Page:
General background about the Alabama Flag
ALABAMA STATE FLAG
| Vestavia Hills
Alabama's state flag features the
crimson cross of St. Andrew set against a field of white.
The crimson lines extend diagonally across the flag from
side to side and are not to be less than 6" broad (on
MOTTO: "We Dare Defend Our Rights"
ENTERED UNION: Dec. 14, 1819
FLAG ADOPTED: February 16, 1895
COMMENTS: It is one of the simplest designs of
all the state flags. The design is patterned after that
of the Confederate Battle Flag and is a reminder of
Alabama's independent roots.
The original 'Republic of Alabama'
state flag flew until it was damaged in a storm and removed
from its staff and moved to the Governor's office on
February 10, 1861. The flag was soon after replaced with a
Confederate flag. During the Civil War two Confederate flags
were flown at the Capitol after removing the U.S. Stars and
Stripes. After the Civil War one of the Confederate Flags
was removed and the U.S. Flag was returned to its proper
place, next to the state's Confederate Flag. In 1895 the
Confederate Flag was removed and the current redesigned
'official' state flag has flown in its place ever since.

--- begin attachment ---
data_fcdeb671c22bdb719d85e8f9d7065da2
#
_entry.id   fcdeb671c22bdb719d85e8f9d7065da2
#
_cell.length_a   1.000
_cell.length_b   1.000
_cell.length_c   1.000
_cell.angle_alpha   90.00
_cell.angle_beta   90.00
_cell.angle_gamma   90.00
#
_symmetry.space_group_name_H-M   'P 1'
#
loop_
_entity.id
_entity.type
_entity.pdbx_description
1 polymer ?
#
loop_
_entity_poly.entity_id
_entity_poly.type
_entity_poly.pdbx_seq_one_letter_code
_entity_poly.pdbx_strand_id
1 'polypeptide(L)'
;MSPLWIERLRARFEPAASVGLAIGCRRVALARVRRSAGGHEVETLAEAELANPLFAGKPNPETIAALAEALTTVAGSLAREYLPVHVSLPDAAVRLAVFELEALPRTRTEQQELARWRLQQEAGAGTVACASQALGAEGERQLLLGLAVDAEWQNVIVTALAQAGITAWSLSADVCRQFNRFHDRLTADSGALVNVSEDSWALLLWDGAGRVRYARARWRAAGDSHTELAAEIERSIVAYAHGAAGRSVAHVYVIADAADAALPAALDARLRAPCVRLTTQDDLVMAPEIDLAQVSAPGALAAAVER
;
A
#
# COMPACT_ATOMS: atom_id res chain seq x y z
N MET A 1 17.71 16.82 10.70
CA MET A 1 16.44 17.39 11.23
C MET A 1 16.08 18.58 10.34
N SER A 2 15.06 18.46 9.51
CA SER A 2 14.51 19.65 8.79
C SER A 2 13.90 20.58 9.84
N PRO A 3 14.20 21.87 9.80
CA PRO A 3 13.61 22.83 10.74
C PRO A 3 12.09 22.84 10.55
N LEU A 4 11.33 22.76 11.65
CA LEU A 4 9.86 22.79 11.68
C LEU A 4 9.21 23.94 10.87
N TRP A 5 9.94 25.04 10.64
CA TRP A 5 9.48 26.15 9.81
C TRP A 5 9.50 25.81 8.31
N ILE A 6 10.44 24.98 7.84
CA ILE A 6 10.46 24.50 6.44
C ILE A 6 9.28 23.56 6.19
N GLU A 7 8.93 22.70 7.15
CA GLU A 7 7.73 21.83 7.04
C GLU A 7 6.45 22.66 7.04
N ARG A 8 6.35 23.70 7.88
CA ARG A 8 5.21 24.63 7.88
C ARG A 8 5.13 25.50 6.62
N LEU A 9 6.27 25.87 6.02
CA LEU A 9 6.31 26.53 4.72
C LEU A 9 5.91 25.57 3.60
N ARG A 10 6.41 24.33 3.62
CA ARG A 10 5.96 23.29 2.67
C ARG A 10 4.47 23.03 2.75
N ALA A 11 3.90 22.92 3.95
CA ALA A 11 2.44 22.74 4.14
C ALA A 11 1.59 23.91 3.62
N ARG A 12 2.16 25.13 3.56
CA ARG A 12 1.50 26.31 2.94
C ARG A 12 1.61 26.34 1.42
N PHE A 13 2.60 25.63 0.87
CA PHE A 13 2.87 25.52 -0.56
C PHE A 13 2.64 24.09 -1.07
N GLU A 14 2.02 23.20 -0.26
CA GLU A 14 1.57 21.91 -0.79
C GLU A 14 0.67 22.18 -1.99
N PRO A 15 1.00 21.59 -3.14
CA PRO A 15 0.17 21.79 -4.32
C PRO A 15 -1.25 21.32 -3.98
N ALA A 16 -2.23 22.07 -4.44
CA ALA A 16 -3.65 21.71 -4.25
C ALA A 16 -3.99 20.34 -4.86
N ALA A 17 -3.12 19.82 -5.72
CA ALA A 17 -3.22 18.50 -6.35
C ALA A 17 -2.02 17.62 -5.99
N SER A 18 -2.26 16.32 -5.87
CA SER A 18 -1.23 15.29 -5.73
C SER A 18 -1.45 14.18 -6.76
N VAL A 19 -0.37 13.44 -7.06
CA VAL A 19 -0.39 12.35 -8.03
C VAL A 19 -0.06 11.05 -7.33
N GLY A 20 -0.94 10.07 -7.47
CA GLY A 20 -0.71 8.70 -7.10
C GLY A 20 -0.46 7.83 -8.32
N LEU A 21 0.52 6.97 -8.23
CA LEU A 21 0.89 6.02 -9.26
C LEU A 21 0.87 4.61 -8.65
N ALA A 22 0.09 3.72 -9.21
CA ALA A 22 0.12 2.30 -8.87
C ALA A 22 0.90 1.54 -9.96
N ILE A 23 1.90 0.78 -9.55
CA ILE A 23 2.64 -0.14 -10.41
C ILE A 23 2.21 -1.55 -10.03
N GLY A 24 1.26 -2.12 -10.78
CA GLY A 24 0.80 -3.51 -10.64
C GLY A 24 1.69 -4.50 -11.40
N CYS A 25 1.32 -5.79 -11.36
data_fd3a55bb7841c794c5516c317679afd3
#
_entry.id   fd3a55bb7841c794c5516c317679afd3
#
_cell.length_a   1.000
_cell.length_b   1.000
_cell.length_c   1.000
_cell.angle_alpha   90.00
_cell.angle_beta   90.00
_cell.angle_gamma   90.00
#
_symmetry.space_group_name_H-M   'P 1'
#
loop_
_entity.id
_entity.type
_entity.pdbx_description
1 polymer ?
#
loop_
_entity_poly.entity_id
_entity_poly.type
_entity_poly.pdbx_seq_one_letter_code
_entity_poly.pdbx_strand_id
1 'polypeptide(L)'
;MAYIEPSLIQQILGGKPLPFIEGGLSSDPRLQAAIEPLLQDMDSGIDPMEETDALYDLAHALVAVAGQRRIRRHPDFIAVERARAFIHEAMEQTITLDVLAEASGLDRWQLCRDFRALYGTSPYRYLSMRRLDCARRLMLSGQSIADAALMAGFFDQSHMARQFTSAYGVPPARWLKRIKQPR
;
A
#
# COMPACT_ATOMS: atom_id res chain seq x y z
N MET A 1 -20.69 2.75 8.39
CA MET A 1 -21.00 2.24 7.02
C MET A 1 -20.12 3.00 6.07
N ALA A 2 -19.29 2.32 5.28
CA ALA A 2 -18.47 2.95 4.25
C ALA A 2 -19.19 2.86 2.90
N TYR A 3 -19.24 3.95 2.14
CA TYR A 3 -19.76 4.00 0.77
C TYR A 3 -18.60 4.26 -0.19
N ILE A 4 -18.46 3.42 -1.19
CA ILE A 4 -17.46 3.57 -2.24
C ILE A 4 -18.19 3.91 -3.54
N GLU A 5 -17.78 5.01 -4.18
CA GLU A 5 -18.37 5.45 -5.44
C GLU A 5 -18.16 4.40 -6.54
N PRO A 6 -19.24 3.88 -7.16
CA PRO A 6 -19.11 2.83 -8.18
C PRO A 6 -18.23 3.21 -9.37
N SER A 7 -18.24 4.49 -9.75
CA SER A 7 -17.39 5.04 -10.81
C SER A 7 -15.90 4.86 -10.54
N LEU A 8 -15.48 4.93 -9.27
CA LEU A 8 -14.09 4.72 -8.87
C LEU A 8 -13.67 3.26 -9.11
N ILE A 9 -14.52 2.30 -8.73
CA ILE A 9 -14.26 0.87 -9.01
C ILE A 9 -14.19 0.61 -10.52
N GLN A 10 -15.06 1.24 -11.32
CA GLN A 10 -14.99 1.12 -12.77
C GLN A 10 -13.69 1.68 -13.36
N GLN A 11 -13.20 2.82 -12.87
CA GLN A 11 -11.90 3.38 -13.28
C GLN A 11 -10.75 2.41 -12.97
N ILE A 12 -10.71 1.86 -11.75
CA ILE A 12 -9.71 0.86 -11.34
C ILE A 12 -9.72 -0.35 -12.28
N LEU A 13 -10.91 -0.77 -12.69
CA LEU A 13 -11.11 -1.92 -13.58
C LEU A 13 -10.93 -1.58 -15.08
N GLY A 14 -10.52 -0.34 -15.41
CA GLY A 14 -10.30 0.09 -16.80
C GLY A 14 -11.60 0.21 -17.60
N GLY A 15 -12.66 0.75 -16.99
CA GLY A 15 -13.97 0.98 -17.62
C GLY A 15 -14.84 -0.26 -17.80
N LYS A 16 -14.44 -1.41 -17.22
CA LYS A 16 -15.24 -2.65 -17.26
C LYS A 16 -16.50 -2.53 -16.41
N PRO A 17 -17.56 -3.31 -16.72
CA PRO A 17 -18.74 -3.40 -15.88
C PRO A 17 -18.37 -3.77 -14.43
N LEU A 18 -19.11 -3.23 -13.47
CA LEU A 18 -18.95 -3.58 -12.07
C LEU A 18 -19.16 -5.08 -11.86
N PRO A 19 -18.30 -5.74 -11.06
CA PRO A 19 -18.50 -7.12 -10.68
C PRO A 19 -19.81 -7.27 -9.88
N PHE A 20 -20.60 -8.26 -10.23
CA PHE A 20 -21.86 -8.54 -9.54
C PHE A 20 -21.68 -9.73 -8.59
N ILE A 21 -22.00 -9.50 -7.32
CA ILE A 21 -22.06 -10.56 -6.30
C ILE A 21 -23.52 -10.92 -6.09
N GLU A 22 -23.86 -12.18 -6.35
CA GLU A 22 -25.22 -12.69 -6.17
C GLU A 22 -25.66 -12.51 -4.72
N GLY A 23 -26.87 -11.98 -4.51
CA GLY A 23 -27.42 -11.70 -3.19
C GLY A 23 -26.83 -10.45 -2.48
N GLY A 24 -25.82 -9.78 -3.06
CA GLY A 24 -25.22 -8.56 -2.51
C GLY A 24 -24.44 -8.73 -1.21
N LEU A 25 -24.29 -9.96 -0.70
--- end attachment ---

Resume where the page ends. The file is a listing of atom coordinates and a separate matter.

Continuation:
State Flag, Alabama
- Twice as much earth was moved to
build the Tennessee-Tombigbee Waterway than during the
construction of the Panama Canal.
- In 1955 Alabama became the
first state to have a state-owned television station.
- The first rocket that put
humans on the moon was built by workers in Alabama.
- Dismals Canyon, a few miles
south of Russellville, has natural bridges, waterfalls,
and one of the few stands of virgin forest east of the
Mississippi River. Aaron Burr used the area as a hideout
for several months.
- Alabama in 1861 was the first
to design and fly the Confederate Flag.
- George Washington Carver, a
freed slave who helped revolutionize the economy of the
South through his experiments with peanuts, soybeans,
cotton, and sweet potatoes, was the director of
agricultural research at the Tuskegee Institute.